June 02, 2022
[This post first appeared on the DISSECT blog.]
It has been three months since Europe woke up to the horrific news that Russia had launched a brutal invasion of neighbouring Ukraine—two months during which Ukraine has seen immeasurable suffering and destruction, and two months which have dramatically changed Europe’s human rights landscape. It is no exaggeration to state that Russia’s expulsion from the Council of Europe (CoE) on 16 March marked the beginning of a new era for the system of the European Convention on Human Rights (ECHR, ‘the Convention’).Read more: Russia and the Strasbourg Court: evidentiary challenges arising from Russia’s expulsion from the Council of Europe
As chance would have it, I was in Strasbourg, in the final month of a study visit at the European Court of Human Rights (ECtHR, ‘the Court’), when Europe’s human rights protection project was shaken to its core. I remember noticing, as I was cycling home from work in the evening of 16 March, a yawning gap in the long row of flags in front of the Palais de l’Europe, where the symbolic removal of Russia as a member state earlier that day had left behind a bare pole between the Romanian and San Marino flags. I also remember sitting in my shared office just below the foyer of the Human Rights Building (which houses the ECtHR) in the afternoon of 22 March, and seeing several Judges hurry down the stairs to attend a meeting of the Plenary Court at which it was decided that the Court would retain full jurisdiction over Russia until 16 September 2022.
Even while all this was unfolding, Judges and Registry officials were generous enough to speak with me about my PhD research on the Court’s evidentiary regime. During a series of interviews and informal conversations, an observation consolidated that I had made during my six months as a study visitor: the proceedings before the Court are very strongly driven by the parties, and thus even more adversarial in nature than I had assumed. The fact that the Court takes account of the ‘totality of evidence’ before it and that it has a range of fact-finding tools at its disposal had previously led me to characterise its proceedings as ‘predominantly adversarial, with a dash of inquisitorial flavour’. During my time in Strasbourg, however, I got the impression that the mix is blander than I had thought.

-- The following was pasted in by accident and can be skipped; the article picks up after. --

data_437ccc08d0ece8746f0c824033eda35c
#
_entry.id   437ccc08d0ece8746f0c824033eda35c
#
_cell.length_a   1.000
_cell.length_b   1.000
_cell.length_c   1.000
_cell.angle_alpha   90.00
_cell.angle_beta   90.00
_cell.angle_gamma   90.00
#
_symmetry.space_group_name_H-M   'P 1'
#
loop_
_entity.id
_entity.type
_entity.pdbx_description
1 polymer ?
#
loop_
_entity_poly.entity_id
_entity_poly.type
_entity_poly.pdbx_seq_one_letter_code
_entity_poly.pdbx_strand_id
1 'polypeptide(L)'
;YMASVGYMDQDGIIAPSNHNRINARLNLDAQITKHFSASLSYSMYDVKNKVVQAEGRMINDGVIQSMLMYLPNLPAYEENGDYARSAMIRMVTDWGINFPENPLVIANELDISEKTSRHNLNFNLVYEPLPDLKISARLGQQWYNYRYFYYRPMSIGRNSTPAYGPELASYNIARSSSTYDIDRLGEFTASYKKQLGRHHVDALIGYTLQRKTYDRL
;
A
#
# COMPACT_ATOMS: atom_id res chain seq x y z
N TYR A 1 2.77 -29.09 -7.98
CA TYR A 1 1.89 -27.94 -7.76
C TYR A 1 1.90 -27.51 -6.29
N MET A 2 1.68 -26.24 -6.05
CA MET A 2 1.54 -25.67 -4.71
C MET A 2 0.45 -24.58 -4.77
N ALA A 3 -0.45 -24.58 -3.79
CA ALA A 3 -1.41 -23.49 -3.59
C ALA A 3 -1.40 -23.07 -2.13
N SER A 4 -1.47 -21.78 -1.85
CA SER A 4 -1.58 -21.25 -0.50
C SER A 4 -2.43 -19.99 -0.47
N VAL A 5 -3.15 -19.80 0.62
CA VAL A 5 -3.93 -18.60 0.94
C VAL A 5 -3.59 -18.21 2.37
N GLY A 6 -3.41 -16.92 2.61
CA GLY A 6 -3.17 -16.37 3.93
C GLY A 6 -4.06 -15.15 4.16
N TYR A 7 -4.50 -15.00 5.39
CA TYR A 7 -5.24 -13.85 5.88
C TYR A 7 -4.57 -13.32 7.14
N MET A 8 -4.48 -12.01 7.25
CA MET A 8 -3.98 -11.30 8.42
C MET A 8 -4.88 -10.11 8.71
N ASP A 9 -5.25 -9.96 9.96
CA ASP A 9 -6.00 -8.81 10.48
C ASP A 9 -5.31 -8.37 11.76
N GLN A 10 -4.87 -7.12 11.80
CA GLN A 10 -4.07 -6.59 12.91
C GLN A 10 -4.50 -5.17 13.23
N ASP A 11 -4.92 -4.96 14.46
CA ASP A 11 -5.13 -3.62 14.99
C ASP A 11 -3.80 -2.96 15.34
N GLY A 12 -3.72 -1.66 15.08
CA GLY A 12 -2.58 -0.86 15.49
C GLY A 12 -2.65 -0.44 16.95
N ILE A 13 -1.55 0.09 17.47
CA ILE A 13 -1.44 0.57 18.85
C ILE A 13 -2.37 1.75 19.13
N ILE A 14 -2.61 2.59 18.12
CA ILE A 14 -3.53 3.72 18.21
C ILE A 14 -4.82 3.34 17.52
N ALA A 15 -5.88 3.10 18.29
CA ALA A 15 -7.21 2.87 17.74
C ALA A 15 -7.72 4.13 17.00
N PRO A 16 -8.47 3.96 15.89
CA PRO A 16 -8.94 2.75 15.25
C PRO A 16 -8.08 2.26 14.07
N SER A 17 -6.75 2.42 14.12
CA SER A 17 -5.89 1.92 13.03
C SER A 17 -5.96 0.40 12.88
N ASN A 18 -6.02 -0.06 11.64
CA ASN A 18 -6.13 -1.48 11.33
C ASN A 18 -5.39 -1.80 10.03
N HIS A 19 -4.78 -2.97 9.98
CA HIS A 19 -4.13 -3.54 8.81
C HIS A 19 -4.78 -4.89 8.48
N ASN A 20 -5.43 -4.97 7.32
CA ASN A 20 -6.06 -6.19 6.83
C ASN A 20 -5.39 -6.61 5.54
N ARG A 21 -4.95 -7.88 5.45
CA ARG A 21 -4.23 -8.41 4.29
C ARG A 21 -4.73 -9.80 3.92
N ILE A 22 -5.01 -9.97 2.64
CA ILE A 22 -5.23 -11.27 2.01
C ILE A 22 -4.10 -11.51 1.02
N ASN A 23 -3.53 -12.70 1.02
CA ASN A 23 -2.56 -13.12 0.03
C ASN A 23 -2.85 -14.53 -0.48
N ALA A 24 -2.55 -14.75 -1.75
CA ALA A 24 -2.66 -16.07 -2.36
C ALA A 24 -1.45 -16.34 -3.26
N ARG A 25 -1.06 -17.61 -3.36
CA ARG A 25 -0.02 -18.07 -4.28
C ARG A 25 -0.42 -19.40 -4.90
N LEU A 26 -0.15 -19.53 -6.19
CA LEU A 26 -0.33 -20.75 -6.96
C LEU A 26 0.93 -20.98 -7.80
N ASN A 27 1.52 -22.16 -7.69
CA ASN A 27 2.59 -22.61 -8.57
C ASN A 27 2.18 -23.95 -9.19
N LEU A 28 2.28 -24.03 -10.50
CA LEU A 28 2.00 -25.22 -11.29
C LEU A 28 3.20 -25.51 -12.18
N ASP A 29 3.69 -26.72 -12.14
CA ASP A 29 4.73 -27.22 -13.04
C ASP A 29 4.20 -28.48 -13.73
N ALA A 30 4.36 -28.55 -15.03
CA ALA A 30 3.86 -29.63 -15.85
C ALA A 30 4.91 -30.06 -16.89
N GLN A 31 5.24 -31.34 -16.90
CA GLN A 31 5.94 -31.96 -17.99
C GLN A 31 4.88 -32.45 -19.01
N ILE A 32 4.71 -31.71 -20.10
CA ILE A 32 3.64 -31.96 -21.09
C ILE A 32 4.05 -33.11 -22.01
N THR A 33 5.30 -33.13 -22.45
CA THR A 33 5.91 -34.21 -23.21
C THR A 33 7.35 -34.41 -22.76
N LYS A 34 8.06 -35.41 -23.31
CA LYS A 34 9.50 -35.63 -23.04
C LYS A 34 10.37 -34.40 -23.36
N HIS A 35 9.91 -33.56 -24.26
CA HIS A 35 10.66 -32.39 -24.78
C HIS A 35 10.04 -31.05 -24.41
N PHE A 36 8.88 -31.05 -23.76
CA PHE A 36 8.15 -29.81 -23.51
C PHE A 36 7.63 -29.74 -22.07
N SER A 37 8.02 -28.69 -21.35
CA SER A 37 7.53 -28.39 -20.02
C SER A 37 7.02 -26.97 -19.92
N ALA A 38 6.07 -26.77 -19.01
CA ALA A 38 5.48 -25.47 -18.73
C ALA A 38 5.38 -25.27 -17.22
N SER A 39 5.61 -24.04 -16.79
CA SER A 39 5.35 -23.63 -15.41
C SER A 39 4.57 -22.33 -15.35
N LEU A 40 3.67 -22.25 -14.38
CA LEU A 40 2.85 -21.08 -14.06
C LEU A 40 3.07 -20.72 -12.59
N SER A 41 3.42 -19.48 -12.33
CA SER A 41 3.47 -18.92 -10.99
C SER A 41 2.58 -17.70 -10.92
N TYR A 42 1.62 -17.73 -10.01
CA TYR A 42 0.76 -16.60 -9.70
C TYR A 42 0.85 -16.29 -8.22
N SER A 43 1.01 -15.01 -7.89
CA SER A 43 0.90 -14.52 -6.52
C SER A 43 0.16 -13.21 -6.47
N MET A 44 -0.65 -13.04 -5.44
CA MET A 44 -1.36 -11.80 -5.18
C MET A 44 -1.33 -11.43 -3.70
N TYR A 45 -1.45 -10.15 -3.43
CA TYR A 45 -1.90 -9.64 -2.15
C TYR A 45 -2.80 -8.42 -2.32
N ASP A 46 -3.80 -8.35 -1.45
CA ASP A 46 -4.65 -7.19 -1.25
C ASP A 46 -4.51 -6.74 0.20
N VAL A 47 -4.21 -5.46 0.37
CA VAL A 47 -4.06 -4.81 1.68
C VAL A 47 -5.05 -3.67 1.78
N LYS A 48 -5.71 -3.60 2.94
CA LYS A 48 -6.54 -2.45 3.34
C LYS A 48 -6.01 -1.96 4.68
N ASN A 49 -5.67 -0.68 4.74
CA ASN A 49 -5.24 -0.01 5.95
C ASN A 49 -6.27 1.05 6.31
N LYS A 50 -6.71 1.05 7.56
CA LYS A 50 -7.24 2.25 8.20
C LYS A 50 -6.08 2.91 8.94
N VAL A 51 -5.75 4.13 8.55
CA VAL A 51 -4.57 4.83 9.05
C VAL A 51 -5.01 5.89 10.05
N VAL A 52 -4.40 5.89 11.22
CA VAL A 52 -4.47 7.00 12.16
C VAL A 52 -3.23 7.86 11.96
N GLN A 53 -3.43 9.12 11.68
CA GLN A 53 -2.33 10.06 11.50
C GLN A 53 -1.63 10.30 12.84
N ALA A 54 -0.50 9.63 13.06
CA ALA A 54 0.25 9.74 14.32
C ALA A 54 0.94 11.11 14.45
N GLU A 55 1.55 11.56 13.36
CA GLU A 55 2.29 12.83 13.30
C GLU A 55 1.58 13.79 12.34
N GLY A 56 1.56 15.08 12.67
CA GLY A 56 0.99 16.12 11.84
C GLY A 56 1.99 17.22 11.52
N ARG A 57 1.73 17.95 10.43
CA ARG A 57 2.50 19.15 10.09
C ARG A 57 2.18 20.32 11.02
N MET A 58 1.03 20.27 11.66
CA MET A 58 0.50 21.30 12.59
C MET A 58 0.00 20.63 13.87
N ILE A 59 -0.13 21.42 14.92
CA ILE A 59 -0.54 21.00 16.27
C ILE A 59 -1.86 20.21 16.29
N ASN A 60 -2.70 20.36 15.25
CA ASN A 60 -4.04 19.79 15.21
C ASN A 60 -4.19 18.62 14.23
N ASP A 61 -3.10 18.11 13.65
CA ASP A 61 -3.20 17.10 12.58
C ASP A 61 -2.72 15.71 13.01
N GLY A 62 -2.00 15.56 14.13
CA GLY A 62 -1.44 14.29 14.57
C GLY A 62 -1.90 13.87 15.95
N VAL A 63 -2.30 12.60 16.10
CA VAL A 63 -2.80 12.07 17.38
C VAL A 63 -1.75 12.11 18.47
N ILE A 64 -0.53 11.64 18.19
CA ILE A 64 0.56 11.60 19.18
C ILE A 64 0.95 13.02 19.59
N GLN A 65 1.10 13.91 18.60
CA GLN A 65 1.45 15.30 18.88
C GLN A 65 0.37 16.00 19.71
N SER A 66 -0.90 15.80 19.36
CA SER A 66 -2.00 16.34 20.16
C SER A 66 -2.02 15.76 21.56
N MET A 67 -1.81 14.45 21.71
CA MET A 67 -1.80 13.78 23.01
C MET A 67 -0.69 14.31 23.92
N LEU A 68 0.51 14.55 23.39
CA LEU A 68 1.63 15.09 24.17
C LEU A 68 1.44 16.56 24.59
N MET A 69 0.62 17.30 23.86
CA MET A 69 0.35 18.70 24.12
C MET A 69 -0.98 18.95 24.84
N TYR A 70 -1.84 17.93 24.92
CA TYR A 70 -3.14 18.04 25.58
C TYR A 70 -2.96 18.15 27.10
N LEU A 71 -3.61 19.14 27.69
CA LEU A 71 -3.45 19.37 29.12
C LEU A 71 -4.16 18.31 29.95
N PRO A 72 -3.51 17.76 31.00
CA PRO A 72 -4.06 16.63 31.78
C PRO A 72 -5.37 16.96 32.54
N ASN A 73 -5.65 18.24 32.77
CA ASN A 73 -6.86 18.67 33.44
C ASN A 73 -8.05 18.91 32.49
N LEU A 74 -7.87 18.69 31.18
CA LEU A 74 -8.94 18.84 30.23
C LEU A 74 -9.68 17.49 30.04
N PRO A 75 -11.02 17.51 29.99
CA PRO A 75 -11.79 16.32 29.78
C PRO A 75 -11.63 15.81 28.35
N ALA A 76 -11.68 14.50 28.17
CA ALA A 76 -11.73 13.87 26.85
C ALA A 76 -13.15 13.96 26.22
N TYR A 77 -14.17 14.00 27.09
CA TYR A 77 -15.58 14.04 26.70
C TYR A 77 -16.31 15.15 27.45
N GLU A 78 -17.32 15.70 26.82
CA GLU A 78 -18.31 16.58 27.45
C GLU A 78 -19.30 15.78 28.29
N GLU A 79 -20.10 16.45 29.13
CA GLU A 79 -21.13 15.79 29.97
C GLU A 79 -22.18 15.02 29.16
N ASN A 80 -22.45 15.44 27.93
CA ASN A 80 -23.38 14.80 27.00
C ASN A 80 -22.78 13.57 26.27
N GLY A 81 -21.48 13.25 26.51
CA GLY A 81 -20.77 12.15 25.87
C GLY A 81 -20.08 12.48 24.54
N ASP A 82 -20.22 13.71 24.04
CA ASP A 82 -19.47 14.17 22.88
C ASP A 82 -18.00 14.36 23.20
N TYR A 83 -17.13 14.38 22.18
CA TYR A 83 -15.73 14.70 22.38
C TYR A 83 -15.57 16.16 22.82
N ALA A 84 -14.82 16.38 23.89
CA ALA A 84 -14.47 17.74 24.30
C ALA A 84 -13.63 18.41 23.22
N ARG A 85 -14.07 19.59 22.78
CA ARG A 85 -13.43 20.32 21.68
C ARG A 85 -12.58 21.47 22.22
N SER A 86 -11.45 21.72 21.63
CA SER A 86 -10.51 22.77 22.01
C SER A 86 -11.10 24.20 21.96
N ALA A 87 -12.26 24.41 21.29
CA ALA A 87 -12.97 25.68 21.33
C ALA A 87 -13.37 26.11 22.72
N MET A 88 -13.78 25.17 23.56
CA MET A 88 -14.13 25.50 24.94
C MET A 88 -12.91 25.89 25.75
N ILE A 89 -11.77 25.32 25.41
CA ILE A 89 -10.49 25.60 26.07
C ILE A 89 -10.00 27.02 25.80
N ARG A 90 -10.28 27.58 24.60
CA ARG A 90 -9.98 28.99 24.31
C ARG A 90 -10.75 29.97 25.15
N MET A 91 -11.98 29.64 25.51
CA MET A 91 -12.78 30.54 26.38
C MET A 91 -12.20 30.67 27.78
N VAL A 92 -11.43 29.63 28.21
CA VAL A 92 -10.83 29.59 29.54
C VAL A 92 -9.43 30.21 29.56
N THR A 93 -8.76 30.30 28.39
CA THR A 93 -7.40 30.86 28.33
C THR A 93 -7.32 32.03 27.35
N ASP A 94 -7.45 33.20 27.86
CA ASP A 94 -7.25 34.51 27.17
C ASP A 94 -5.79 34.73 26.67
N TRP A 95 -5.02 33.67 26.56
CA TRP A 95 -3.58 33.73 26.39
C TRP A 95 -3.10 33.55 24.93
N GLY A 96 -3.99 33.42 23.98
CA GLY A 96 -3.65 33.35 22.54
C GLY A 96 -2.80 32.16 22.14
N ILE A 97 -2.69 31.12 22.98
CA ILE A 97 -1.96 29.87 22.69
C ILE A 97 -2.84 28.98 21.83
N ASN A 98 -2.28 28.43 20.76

The coincidence of this realisation and the uncertainty regarding the consequences of ‘Ruxit’ for the Court have had me ponder a series of questions: How does an international court whose proceedings are adversarial deal with a (likely) scenario where one party—the respondent state—ceases to engage in the judicial process? Will the ECtHR henceforth base its findings mainly on the claims and evidence brought by the applicants? Will it become a more active fact-finding tribunal? And what implications will the Court’s approach to ruling on complaints against Russia have for its legitimacy?
I should note that I did not find answers to these questions in Strasbourg. I doubt that the Court itself has any at this stage. Wishing to stay clear of speculation, this blogpost has a humble aim, namely to offer some reflections on how the Court’s self-conception as an essentially adversarial tribunal sits with the challenge of being faced with the absence, for all intent and purposes, of one party.
Russia’s 25-year long history with the Council of Europe is fraught with conflict. From its notoriously poor record of compliance with the judgments of the Strasbourg Court, to its occupation of fellow member states (think Transnistria, Abkhazia, South Ossetia, Crimea and Donbas), to its financial blackmailing of the Organisation following the Parliamentary Assembly’s suspension of certain rights of the Russian delegation in response to the country’s illegal annexation of Crimea in 2014—the Russian government has demonstrated its disdain for the CoE in numerous ways. On 15 March, in an attempt to control the narrative and pre-empt being kicked out of the CoE, Russia announced its withdrawal from the Organisation and the Government’s intention to denounce the Convention. From this point on, it seemed unlikely that Russia would continue to engage with the Court. The Government sent another unmistakeable signal when it failed to respond to the Court’s latest request for comment on an interim measure application concerning the situation in Ukraine, as Milanovic observes. And as if to convince anyone who was still in doubt about this strategy of disengagement, it was reported on 26 April that the Russian Prosecutor General’s Office had ceased its cooperation with the ECtHR.